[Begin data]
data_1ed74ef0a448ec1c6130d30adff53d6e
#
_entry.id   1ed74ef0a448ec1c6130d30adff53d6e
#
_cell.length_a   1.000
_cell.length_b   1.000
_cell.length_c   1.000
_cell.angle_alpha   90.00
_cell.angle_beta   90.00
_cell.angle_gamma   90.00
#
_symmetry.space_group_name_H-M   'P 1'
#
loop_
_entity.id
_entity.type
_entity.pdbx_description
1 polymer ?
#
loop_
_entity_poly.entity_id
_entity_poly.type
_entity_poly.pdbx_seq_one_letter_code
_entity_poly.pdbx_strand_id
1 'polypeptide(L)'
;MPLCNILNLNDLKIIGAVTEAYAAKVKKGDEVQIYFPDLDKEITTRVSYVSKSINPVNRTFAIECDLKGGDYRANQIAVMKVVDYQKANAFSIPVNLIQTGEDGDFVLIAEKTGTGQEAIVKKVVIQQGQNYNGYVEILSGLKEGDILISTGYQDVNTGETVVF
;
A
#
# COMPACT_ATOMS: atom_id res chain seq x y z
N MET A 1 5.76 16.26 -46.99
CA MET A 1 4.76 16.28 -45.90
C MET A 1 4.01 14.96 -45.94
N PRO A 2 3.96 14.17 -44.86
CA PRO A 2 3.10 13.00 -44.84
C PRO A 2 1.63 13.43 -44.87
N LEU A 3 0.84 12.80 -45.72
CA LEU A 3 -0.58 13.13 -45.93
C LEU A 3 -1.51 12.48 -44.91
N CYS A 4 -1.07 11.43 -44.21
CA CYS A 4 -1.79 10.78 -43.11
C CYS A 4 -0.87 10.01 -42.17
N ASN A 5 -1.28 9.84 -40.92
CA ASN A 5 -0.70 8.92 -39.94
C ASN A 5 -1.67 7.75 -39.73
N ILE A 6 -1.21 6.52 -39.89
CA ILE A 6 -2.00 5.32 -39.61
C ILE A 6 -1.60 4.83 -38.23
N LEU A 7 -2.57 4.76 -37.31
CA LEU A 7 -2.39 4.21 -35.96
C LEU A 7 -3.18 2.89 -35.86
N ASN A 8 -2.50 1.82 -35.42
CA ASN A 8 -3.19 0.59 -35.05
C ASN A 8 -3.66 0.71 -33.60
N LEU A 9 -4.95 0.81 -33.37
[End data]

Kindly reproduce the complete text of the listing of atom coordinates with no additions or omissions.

data_1ed74ef0a448ec1c6130d30adff53d6e
#
_entry.id   1ed74ef0a448ec1c6130d30adff53d6e
#
_cell.length_a   1.000
_cell.length_b   1.000
_cell.length_c   1.000
_cell.angle_alpha   90.00
_cell.angle_beta   90.00
_cell.angle_gamma   90.00
#
_symmetry.space_group_name_H-M   'P 1'
#
loop_
_entity.id
_entity.type
_entity.pdbx_description
1 polymer ?
#
loop_
_entity_poly.entity_id
_entity_poly.type
_entity_poly.pdbx_seq_one_letter_code
_entity_poly.pdbx_strand_id
1 'polypeptide(L)'
;MPLCNILNLNDLKIIGAVTEAYAAKVKKGDEVQIYFPDLDKEITTRVSYVSKSINPVNRTFAIECDLKGGDYRANQIAVMKVVDYQKANAFSIPVNLIQTGEDGDFVLIAEKTGTGQEAIVKKVVIQQGQNYNGYVEILSGLKEGDILISTGYQDVNTGETVVF
;
A
#
# COMPACT_ATOMS: atom_id res chain seq x y z
N MET A 1 5.76 16.26 -46.99
CA MET A 1 4.76 16.28 -45.90
C MET A 1 4.01 14.96 -45.94
N PRO A 2 3.96 14.17 -44.86
CA PRO A 2 3.10 13.00 -44.84
C PRO A 2 1.63 13.43 -44.87
N LEU A 3 0.84 12.80 -45.72
CA LEU A 3 -0.58 13.13 -45.93
C LEU A 3 -1.51 12.48 -44.91
N CYS A 4 -1.07 11.43 -44.21
CA CYS A 4 -1.79 10.78 -43.11
C CYS A 4 -0.87 10.01 -42.17
N ASN A 5 -1.28 9.84 -40.92
CA ASN A 5 -0.70 8.92 -39.94
C ASN A 5 -1.67 7.75 -39.73
N ILE A 6 -1.21 6.52 -39.89
CA ILE A 6 -2.00 5.32 -39.61
C ILE A 6 -1.60 4.83 -38.23
N LEU A 7 -2.57 4.76 -37.31
CA LEU A 7 -2.39 4.21 -35.96
C LEU A 7 -3.18 2.89 -35.86
N ASN A 8 -2.50 1.82 -35.42
CA ASN A 8 -3.19 0.59 -35.05
C ASN A 8 -3.66 0.71 -33.60
N LEU A 9 -4.95 0.81 -33.37